Mission possible: the perfect annual report process

Mission possible: the perfect annual report process

Annual report season is nearly over and, no doubt, there were moments when you wondered whether it was all going to end in tears.

Somehow or other, though, either through a Herculean effort or just plain old unexplained magic, that document got printed and loaded online.

Office post-mortems will undoubtedly be underway, discussing all the ways the next annual report season “needs to be so different”.

Maybe I can help with that.

Some time ago, a client asked me to assess a previous year’s annual report.

At first glance, I knew two things: an editor/writer hadn’t been involved, and neither had a designer.

It was clearly one of those jobs where the project manager had gone straight to a printer for a quote on a one-stop job.

The text had obviously been birthed by about six authors and edited by none. And they had no idea who they were writing for. The design was – at most generous – uninspired.

Conclusion: that annual report met its basic compliance requirement, but lost an opportunity to present itself as a branding and positioning flagship.

It had been produced as cheaply as possible, but even that had likely become inflated due to continual rounds of text amendments.

In short, anything and everything that should be done hadn’t been.

Does any of that experience resonate? For most of us, I’m sure it won’t – we’re all very organised these days. Right?

But you may be ready for some tips that will make your next annual report experience an even more effective and less stressful process.

These are my top 10:

  1. Review previous annual reports, and those of your competitors and peers, for strengths and weakness and (your) opportunities. What features do you love?
  2. Identify and survey key stakeholders on the potential theme and key message selection: Chair, CEO, senior managers, manager, supervisors, staff and a selection of external stakeholders. Find out what they like, don’t like about the AR – ask their thoughts on themes and key messages.
  3. Agree on the theme and key messages and lock in with client approval at the highest level.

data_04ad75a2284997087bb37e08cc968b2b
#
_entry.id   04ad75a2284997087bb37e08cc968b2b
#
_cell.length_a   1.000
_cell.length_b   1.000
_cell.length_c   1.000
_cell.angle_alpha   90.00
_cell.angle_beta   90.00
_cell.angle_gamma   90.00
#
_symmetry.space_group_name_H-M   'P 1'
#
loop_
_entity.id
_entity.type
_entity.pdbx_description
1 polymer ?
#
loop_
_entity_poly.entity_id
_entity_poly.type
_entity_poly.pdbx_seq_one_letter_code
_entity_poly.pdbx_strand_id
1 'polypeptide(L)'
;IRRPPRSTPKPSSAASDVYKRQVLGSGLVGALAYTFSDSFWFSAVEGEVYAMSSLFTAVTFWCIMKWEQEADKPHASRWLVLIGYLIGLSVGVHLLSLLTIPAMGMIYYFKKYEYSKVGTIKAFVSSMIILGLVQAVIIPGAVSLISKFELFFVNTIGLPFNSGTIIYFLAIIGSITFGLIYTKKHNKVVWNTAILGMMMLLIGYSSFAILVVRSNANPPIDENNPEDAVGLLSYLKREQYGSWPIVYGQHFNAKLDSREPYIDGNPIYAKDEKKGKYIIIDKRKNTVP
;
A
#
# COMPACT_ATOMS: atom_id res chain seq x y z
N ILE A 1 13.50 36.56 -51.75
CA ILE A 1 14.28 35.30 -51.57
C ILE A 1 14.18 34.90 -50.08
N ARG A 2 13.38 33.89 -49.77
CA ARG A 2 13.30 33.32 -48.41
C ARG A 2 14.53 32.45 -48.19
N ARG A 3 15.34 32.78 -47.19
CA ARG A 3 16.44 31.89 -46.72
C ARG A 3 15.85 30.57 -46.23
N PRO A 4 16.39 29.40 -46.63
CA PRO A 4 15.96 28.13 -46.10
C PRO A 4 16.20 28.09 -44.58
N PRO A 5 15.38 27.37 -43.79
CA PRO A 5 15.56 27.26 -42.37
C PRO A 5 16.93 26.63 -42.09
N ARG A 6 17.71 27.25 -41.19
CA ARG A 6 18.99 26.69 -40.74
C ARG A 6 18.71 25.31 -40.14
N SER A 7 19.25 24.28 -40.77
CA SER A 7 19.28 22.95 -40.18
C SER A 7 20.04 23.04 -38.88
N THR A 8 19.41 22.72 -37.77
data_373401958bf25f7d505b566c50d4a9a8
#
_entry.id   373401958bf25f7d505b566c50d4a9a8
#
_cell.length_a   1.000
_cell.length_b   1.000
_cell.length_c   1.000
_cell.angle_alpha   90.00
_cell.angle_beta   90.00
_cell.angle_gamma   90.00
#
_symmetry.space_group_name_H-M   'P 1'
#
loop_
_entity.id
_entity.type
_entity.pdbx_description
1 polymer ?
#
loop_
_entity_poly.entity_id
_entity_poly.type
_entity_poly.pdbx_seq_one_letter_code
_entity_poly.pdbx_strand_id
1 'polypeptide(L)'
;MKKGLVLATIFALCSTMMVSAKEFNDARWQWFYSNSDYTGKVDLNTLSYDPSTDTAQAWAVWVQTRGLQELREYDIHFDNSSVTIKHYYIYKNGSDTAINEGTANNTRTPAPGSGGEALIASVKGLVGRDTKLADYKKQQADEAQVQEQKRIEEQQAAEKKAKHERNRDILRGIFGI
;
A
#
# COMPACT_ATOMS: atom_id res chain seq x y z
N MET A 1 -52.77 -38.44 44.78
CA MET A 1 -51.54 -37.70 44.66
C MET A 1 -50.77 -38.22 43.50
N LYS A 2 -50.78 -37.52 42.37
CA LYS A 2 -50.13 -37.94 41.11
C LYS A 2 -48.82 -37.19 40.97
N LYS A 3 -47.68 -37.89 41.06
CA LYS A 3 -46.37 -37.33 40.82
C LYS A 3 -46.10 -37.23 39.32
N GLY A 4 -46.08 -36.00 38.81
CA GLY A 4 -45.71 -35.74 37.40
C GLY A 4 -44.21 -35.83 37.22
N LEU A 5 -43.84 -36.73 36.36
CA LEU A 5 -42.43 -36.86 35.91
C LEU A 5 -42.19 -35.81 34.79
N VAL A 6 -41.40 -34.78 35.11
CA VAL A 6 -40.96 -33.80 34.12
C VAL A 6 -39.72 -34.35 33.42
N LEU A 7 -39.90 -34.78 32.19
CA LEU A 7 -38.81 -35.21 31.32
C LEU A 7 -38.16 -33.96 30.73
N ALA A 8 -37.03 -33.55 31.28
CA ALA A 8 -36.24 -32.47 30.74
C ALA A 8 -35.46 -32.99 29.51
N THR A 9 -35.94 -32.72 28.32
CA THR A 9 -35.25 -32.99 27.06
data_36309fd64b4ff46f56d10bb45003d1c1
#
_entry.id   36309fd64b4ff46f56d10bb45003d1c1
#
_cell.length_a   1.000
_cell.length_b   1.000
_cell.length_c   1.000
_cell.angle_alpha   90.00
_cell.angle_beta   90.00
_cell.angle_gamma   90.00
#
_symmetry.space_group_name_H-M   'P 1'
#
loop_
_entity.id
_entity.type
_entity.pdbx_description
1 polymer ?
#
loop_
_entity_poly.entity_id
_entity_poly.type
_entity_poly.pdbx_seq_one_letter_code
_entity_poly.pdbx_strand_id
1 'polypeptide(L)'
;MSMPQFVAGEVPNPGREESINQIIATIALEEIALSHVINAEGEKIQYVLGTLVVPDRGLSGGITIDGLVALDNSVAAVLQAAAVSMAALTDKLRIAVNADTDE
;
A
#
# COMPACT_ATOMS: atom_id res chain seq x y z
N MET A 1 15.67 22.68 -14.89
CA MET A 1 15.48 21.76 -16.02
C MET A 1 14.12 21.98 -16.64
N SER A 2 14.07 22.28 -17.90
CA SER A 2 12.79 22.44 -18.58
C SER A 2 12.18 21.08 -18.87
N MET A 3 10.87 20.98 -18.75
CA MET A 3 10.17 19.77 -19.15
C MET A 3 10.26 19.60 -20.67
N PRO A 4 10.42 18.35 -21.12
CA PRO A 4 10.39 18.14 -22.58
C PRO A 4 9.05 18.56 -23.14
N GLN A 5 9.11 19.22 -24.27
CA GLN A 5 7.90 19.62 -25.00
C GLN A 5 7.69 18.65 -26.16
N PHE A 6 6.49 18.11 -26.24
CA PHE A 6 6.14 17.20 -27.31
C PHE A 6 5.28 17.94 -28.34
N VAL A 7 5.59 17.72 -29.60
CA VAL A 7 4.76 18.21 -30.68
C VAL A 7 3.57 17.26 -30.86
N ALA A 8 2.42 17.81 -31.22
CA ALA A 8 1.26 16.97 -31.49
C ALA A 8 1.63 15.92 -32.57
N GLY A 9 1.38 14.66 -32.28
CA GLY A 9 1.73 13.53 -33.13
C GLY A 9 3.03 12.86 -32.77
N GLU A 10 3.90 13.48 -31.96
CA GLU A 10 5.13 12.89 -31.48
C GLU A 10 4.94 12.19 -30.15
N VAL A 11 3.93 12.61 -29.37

4. Identify all content – from front cover to back cover. Ensure you know what department or section the content is coming from for every page.
  5. Develop brief and issue a request for quotes on design, photography, printing and the digital version from service providers. Incorporate the theme and key messages into the design brief. (Note: theme and key messages inform the design process, not the other way around.) Identify every photograph that needs to be taken or sourced.
  6. Develop reporting (content) template and word count and circulate to authors. An approach that works well is this: Ask authors to respond to: “Who are we? What do we do for you? How did we perform for you this year? What were some of our achievements? What benefits did we deliver? What are we working on next? (I can attest to this approach with three consecutive awards from the Australasian Reporting Awards – Activ annual report 2006-2008.)
  7. Edit content to “speak with one voice” – the template responses will have guided everybody to stay on subject and within the word Editing for one voice then becomes a simpler task.
  8. Draft VIP content,e. patron, chair, CEO etc. An approach that works well is to structure the patron’s letter at a “global” level, chair at an industry level and the CEO at a business unit level.  The patron’s letter can be drafted on this basis, while the chair and CEO messages will benefit from interviews in the development of their content.
  9. Content sign-off at CEO level. Note: content has still not been laid into the design at this point. It is still in a Word doc. This is possibly the point in the process that will make or break the budget and deadline. If the ultimate client (possibly the minister accountable) insists on going to artwork before content sign-off, then the budget will go out the window in a ceaseless round of expensive artwork amendments. If the ultimate client can be persuaded to sign-off text at word doc stage along with the design visuals, the rest of the process will be a dream.
  10. Review artwork for style consistency. I like to print and lay pages out in double-page spreads to create a helicopter perspective that examines for design/style inconsistencies.

Final words: Project management is often an imperfect science, and the plan is often tossed out the window as soon as the first tasks begin. Flexibility, adaptability, patience and a belief it will all work out are faithful companions. Take them with you on the journey.

Let’s not forget this applies mostly to commercial businesses. For public listed companies and government organisations, on the other hand, there is a different set of guidelines and structure to annual reports that one has to follow. We understand that and have methods that will help you, let’s talk about that.

Ray Sparvell is a senior consultant with contentgroup. He conservatively estimates to have project managed more than 80 annual reports and still has some hair left.


Also published on Medium.


Ray has a depth of experiences with communications always at the core of his daily discipline. He has promoted the military, diamonds, fashion, digital disruption innovations and more. In his spare time Ray has trekked high into the Himalayas, practised martial arts for 20 years, and written two books. He has a Bachelor of Arts in Writing.

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